Oil megaproject could startup in October. One of the world’s most expensive oil projects, the Kashagan oil field, could finally come online (again) in October. The project has taken 16 years, cost more than $50 billion, and has had several false startups. It was supposed to begin operations a decade ago, but has suffered from delays, massive cost overruns, and technical problems. Nevertheless, the Caspian Sea oil field is massive, and could add 370,000 barrels per day of supply to global markets within a year. It is being jointly developed by Royal Dutch Shell (NYSE: RDS.A), Total (NYSE TOT), ExxonMobil (NYSE: XOM), Eni (NYSE: E) and the Kazakh government, with Eni in the lead. Wood Mackenzie is not as confident in those production figures, however; the consultancy only sees Kashagan bringing 154,000 barrels per day online next year and then only exceeding 300,000 barrels per day sometime in the 2020s. The project, despite its huge reserves, could continue to pose challenges for its owners. Total has called it the “the mother of all projects,” and instead of its real name, The Economist once dubbed it “Cash All Gone.”
U.S. oil production continues to fall. The latest monthly data shows U.S. oil production down to 8.7 million barrels per day in June. A more recent but less accurate weekly assessment puts output at 8.45 million barrels per day as of September. And the latest EIA Drilling Productivity Report, which looks only at shale, expects the major shale basins to lose another 61,000 barrels per day in October, after losing 85,000 barrels per day in September.
135 oil and gas companies in danger of default. According to Debtwire Analytics, there are at least 135 oil and gas companies that are in financial trouble, as debt piles up and revenues have been gutted by low oil prices. But the list is smaller than it was in January, when there were 180 companies at risk of default. Already there have been 170 oil and gas firms that have declared bankruptcy over the past two years.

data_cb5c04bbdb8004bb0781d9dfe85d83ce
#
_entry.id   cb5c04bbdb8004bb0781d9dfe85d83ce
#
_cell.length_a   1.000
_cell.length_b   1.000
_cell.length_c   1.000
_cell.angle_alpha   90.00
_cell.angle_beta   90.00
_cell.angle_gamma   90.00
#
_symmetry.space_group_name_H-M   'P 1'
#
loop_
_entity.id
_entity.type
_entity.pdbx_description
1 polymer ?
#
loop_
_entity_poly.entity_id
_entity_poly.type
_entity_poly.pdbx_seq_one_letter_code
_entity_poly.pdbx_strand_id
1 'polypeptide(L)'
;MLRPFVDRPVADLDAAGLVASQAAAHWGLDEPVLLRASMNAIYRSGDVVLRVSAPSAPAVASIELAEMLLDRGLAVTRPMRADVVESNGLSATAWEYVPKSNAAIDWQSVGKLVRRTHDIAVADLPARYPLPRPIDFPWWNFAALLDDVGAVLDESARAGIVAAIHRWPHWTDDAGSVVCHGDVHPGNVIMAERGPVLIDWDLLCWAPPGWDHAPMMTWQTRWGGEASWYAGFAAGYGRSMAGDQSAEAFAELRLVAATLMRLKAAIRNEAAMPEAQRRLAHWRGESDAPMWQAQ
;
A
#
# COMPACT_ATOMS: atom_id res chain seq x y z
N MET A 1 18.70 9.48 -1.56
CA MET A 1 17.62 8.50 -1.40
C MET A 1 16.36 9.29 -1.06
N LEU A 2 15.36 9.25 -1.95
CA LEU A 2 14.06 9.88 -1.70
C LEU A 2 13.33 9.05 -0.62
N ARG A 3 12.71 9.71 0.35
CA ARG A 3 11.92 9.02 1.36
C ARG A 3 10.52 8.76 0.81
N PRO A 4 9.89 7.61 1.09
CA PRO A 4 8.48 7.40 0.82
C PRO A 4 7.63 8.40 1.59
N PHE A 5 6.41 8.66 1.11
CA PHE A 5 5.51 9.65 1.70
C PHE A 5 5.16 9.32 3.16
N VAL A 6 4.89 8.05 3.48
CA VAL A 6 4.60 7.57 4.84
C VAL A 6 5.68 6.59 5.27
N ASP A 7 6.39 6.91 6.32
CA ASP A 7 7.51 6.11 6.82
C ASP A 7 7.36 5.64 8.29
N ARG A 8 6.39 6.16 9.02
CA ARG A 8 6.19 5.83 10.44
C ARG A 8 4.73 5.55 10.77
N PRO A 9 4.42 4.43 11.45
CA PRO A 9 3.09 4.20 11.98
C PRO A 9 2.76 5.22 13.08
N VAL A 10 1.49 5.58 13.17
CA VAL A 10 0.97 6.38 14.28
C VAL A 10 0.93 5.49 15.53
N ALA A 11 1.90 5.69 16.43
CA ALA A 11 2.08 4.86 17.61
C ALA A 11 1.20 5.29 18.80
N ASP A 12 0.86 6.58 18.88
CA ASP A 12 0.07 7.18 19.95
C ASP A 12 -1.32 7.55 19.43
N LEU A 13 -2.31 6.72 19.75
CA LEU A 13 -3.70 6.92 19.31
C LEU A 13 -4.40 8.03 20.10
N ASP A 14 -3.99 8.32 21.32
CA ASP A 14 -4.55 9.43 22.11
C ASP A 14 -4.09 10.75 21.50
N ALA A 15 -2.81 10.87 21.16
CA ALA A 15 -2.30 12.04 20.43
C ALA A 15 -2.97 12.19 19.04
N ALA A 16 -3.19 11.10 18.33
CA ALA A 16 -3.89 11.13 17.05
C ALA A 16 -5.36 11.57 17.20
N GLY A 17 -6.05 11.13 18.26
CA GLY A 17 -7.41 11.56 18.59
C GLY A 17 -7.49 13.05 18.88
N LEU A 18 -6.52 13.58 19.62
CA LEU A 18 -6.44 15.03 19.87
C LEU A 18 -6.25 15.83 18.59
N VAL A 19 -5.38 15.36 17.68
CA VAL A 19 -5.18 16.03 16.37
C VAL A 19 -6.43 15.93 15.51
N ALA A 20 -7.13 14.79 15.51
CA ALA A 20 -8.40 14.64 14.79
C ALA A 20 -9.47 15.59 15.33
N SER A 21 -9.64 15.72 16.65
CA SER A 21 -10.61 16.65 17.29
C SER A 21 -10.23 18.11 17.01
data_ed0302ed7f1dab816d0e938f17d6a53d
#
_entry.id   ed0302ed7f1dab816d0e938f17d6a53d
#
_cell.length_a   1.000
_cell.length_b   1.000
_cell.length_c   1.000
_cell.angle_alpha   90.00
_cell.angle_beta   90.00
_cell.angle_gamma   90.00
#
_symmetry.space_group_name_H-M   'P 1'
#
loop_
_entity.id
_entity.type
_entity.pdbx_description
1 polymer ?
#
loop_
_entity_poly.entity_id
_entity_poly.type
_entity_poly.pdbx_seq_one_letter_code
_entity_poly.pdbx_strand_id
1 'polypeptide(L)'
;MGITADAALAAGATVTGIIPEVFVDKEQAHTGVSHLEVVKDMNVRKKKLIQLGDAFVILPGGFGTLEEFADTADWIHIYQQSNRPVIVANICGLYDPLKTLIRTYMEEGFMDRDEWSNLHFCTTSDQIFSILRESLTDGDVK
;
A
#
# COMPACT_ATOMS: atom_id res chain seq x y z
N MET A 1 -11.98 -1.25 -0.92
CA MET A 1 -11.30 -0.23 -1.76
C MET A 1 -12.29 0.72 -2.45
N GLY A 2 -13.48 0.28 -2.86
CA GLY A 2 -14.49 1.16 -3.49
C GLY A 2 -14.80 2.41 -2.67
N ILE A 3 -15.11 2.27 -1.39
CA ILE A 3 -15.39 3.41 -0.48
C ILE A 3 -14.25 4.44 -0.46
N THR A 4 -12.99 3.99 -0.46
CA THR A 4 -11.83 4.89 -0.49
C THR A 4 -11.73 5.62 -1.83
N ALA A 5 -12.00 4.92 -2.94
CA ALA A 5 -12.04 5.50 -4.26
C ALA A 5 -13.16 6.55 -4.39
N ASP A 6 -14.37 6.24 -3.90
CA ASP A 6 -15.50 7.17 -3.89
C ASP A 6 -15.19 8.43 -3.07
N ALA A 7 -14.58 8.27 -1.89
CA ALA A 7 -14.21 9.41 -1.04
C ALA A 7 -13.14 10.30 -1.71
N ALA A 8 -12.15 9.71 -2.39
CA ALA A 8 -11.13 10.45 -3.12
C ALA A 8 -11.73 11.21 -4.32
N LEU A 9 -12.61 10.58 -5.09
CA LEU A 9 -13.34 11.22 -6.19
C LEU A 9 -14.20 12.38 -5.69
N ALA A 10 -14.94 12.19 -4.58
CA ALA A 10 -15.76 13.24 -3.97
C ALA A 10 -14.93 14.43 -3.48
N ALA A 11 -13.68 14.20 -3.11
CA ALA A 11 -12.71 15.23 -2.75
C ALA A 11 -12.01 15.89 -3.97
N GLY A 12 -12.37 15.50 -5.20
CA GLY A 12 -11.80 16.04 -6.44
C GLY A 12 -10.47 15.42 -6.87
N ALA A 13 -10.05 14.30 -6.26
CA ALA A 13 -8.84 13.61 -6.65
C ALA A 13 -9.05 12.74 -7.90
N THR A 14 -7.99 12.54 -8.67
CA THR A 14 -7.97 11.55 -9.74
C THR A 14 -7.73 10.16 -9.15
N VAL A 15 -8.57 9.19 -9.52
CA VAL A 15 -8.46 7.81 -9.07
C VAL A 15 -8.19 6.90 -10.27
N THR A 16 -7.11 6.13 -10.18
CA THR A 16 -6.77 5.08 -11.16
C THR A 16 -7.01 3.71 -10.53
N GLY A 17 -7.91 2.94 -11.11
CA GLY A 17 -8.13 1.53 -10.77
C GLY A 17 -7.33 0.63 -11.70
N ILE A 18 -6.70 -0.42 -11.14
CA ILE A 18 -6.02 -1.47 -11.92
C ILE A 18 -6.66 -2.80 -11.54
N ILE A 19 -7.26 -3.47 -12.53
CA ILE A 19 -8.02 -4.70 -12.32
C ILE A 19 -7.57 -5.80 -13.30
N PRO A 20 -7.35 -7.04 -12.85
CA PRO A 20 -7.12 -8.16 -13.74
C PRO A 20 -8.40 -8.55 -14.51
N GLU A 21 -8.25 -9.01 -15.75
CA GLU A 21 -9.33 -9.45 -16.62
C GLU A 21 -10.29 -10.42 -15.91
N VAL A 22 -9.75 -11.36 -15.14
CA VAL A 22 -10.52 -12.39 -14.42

Obama admin temporarily blocks Bakken pipeline. The Dakota Access pipeline, led by Energy Transfer Partners (NYSE: ETP), hit a huge setback last Friday after the White House halted construction until regulators can take another look at the permit. The pipeline could still move forward, but now that it has become a potent political symbol, its prospects have significantly weakened. That could be damaging to Bakken oil producers, who need more pipeline capacity to connect their oil to Midwest refineries. Energy Transfer Partners has lost more than 7.5 percent since Friday’s announcement.
Attacks on Libyan oil ports. Forces loyal to the eastern government in Libya, under the leadership of General Haftar, attacked and took over three export terminals, which were under control of the internationally-recognized Government of National Accord, or the unity government for the country. The attacks threaten to delay Libya’s effort to bring back substantial volumes of oil to the international market. The West has tried to convince Gen. Haftar to support the unity government, but the recent attacks prove that he has no interest in coming on board.
China’s oil production hits six-year low. China’s oil output fell by nearly 10 percent in August from a year earlier, dropping to about 3.89 million barrels per day. That is lowest total since 2009. And production is down by 5.7 percent year-to-date. Chinese oil companies are cutting back on spending, just like their international peers, and reducing maintenance at high-cost fields.
Russia and Turkey to ink pipeline deal. Russia and Turkey are expected to sign an agreement next month to move the Turkish Stream pipeline forward. Negotiations over the project stalled last year after Turkey shot down a Russian air force jet. Turkish Stream would carry Russian oil through Turkey and onto Europe.
Martha Leah Nangalama
I am employed by Exxonmobil and own shares in Imperial Oil and Exxonmobil (XOM, IMO on the NYSE)
All my opinions are mine and mine alone and do not reflect on my employer or any company or organisation I am affiliated with.